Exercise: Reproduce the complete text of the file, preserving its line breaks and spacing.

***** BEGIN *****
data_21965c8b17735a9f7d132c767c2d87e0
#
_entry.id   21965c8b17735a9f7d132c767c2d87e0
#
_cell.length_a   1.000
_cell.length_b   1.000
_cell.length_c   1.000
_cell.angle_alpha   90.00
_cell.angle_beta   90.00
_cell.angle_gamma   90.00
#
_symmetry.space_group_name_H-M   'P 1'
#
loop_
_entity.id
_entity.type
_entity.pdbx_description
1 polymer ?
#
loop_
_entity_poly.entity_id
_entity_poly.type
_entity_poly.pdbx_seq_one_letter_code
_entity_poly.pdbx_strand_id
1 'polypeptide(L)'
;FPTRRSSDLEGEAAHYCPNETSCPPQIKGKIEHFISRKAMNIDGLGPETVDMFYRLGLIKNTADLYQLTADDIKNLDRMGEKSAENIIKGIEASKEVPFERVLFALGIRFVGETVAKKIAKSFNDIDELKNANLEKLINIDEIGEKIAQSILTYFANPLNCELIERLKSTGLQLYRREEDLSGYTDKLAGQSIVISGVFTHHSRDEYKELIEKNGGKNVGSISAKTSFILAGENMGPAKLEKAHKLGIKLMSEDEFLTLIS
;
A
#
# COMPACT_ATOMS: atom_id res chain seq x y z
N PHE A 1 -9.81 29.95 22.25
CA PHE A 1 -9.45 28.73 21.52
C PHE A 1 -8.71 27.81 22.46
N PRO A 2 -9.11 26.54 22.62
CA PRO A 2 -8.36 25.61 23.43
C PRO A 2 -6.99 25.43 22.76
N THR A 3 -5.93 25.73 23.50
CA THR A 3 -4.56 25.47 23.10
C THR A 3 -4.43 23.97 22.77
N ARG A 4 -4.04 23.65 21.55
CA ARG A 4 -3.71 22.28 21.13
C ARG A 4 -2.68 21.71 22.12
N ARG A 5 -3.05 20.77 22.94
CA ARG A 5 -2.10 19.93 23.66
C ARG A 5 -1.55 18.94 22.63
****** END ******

data_21965c8b17735a9f7d132c767c2d87e0
#
_entry.id   21965c8b17735a9f7d132c767c2d87e0
#
_cell.length_a   1.000
_cell.length_b   1.000
_cell.length_c   1.000
_cell.angle_alpha   90.00
_cell.angle_beta   90.00
_cell.angle_gamma   90.00
#
_symmetry.space_group_name_H-M   'P 1'
#
loop_
_entity.id
_entity.type
_entity.pdbx_description
1 polymer ?
#
loop_
_entity_poly.entity_id
_entity_poly.type
_entity_poly.pdbx_seq_one_letter_code
_entity_poly.pdbx_strand_id
1 'polypeptide(L)'
;FPTRRSSDLEGEAAHYCPNETSCPPQIKGKIEHFISRKAMNIDGLGPETVDMFYRLGLIKNTADLYQLTADDIKNLDRMGEKSAENIIKGIEASKEVPFERVLFALGIRFVGETVAKKIAKSFNDIDELKNANLEKLINIDEIGEKIAQSILTYFANPLNCELIERLKSTGLQLYRREEDLSGYTDKLAGQSIVISGVFTHHSRDEYKELIEKNGGKNVGSISAKTSFILAGENMGPAKLEKAHKLGIKLMSEDEFLTLIS
;
A
#
# COMPACT_ATOMS: atom_id res chain seq x y z
N PHE A 1 -9.81 29.95 22.25
CA PHE A 1 -9.45 28.73 21.52
C PHE A 1 -8.71 27.81 22.46
N PRO A 2 -9.11 26.54 22.62
CA PRO A 2 -8.36 25.61 23.43
C PRO A 2 -6.99 25.43 22.76
N THR A 3 -5.93 25.73 23.50
CA THR A 3 -4.56 25.47 23.10
C THR A 3 -4.43 23.97 22.77
N ARG A 4 -4.04 23.65 21.55
CA ARG A 4 -3.71 22.28 21.13
C ARG A 4 -2.68 21.71 22.12
N ARG A 5 -3.05 20.77 22.94
CA ARG A 5 -2.10 19.93 23.66
C ARG A 5 -1.55 18.94 22.63